Is Flying Enough for Butterflies? Assessing Diversity Patterns and Interactions in Tropical Forest Landscapes

Geanne Carla Novais Pereira

Changes in land use for intensive agriculture and urbanization result in habitat loss, one of the leading causes of worldwide biodiversity loss. Especially in tropical regions, where the highest deforestation rates occur, forest species are mostly sensitive to changes in the landscape. Indeed, several species become locally extinct in forest remnants, whereas others experience decay in their natural densities with subsequent consequences in ecological interactions. In this context, it is urgent to understand how different biological groups respond to novel anthropogenic landscapes to propose practical conservation actions and disseminate to society the consequences that biodiversity decay likely has in our lives. Previous studies have shown the importance of maintaining significant amounts of forest cover at the landscape scale to retain rich assemblages of birds, bats, and woody plants in forest remnants of the Brazilian Atlantic Forest. This biome is one of the five largest biodiversity hotspots and one of the most threatened on Earth, harbouring many endemic species.

Amarynthis meneria in the Atlantic Forest. © Geanne Pereira.

Amarynthis meneria in the Atlantic Forest. © Geanne Pereira.

However, the Atlantic Forest has been historically facing high levels of deforestation, with only about 12% of the original cover remaining to date. Yet, the influence of deforestation on the diversity patterns of nectarivorous butterfly assemblages and their interaction networks with plants have not been investigated. Although, regarding butterfly diversity, the biome harbours at least 2,000 species, with 52 threatened species. Butterflies are crucial for forest functionality, acting as key pollinators of several plant species of families like Verbenaceae, Apocynaceae, Rubiaceae, Caryophyllaceae, and Fabaceae.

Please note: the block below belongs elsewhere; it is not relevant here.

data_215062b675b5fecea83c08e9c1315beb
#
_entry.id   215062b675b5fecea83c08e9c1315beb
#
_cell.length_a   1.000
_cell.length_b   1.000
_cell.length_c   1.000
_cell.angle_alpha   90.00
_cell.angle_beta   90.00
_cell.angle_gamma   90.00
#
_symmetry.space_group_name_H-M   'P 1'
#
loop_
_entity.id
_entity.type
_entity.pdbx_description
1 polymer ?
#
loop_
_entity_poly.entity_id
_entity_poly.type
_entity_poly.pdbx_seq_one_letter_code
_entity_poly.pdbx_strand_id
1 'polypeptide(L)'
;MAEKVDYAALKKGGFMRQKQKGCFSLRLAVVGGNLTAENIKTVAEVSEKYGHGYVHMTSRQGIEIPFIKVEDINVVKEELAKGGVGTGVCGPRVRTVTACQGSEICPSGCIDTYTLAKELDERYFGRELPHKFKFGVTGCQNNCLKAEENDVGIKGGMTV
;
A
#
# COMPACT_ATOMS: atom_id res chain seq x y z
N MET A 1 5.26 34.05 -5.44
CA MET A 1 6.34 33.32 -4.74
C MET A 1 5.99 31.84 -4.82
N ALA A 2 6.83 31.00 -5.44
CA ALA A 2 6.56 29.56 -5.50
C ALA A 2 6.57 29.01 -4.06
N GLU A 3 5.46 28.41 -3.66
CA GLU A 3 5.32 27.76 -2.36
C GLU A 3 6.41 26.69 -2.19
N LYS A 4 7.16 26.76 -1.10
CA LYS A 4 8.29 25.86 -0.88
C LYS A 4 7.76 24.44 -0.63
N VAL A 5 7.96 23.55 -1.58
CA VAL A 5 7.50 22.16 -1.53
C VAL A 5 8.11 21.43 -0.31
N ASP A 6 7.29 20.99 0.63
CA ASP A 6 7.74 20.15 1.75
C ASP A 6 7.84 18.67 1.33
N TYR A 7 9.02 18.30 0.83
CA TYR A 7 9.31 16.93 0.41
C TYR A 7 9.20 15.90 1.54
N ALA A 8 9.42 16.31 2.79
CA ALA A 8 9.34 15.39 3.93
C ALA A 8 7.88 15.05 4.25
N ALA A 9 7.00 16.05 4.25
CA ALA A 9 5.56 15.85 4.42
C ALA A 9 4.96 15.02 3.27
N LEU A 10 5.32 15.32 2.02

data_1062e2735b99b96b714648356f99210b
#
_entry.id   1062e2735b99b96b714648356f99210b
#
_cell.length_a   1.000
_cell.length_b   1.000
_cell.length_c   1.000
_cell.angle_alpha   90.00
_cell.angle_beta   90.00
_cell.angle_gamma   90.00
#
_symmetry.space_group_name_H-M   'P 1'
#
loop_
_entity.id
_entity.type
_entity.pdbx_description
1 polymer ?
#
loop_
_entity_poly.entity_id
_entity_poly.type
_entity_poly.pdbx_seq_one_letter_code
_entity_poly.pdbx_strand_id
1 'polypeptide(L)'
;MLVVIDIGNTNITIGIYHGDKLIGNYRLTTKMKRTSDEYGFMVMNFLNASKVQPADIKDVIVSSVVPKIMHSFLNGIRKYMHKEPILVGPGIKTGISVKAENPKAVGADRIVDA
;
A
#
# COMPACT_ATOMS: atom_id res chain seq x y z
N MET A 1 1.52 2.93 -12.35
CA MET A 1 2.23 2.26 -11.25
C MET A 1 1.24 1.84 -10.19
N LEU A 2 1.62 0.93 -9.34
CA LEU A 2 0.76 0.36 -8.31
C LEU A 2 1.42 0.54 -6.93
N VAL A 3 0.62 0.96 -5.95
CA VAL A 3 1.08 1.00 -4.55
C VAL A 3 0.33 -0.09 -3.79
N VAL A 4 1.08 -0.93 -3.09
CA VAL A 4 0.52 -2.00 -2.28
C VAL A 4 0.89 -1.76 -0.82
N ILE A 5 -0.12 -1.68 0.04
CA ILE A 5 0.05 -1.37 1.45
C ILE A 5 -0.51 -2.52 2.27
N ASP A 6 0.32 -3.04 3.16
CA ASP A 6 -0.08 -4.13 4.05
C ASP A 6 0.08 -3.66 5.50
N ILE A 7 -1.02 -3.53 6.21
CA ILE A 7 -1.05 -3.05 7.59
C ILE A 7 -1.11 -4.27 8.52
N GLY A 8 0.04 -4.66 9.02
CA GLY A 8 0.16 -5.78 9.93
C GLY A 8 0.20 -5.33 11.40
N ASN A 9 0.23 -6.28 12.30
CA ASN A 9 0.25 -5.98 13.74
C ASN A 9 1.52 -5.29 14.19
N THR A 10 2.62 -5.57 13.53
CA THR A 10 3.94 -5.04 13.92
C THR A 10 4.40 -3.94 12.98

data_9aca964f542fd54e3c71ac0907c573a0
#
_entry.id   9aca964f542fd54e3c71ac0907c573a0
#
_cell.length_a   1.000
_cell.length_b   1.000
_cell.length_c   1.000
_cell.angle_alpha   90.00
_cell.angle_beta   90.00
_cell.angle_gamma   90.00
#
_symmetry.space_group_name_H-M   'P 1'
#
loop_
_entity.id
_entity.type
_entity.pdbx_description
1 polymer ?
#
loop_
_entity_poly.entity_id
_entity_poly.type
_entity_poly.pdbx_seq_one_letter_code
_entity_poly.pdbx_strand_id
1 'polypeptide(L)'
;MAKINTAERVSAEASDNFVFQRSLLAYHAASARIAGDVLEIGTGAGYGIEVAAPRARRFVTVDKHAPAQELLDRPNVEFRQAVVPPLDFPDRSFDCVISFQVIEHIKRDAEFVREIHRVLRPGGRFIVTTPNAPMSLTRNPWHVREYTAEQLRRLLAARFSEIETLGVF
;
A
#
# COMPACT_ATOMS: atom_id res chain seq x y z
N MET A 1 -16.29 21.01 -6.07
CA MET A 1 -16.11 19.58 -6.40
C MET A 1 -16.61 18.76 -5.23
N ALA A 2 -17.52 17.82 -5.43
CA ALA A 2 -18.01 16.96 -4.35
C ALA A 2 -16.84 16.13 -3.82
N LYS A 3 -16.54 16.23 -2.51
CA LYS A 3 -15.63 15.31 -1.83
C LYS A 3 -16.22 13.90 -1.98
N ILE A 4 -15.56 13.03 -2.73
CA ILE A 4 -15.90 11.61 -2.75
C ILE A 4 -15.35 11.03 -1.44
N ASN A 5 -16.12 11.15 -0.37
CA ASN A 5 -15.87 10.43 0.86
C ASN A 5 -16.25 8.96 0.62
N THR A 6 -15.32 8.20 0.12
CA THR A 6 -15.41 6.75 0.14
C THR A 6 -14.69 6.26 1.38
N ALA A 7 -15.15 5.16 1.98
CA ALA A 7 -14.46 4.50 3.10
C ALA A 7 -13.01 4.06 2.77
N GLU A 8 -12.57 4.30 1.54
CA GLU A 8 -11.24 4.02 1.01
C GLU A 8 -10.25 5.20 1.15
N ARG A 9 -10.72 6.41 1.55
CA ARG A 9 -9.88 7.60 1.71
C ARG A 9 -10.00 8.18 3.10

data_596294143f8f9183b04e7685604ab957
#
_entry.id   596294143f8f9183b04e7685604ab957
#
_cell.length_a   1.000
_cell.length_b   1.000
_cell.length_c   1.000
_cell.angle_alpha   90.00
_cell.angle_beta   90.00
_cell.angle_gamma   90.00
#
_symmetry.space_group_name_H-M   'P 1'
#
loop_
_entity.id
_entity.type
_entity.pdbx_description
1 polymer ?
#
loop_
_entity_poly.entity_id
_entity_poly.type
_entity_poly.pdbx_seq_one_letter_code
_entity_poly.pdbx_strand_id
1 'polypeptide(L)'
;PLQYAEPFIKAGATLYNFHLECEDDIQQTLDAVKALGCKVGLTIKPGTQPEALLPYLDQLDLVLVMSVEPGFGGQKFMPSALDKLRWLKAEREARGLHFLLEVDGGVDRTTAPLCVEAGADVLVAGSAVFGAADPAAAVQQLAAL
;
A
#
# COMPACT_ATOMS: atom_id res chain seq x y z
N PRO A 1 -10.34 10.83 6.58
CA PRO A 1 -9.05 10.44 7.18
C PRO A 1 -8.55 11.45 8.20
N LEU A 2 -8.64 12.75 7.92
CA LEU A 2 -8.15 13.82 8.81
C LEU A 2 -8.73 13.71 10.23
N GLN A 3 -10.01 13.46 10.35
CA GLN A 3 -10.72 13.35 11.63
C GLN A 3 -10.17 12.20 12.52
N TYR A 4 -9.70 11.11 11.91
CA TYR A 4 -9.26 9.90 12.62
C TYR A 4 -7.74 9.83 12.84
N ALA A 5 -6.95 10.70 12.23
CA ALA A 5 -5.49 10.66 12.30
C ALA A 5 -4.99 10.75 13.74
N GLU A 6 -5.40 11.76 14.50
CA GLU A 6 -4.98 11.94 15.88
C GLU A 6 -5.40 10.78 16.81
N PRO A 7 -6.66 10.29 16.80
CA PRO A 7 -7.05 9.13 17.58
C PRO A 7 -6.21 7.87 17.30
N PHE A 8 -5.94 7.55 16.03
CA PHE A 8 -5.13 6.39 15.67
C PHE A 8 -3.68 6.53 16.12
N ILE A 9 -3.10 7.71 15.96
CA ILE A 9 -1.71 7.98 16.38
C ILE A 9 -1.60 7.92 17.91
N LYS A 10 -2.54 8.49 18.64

In addition, butterflies can also assist in agricultural production so that natural pollination provided by these species can benefit crops embedded within forested landscapes. Butterflies also serve as food for vertebrates and invertebrates, control plant growth, and participate in nutrient cycling. Thus, we will assess how deforestation affects the diversity of butterflies and their interactions with plant species in human-modified landscapes of the threatened Brazilian Atlantic Forest. For this, we will conduct butterfly sampling campaigns, observations on butterfly-plant interactions, and video recording of floral visitors in 20 forest remnants inserted in two regions representing a gradient of native Atlantic Forest cover in southern Bahia, northeast of Brazil. Our results will indicate which landscape features are vital to both safeguard high diversity levels of this key ecological group and maintain a robust plant-pollinator interaction network.

Header: Methona sp. in the Atlantic Forest. © Geanne Pereira.

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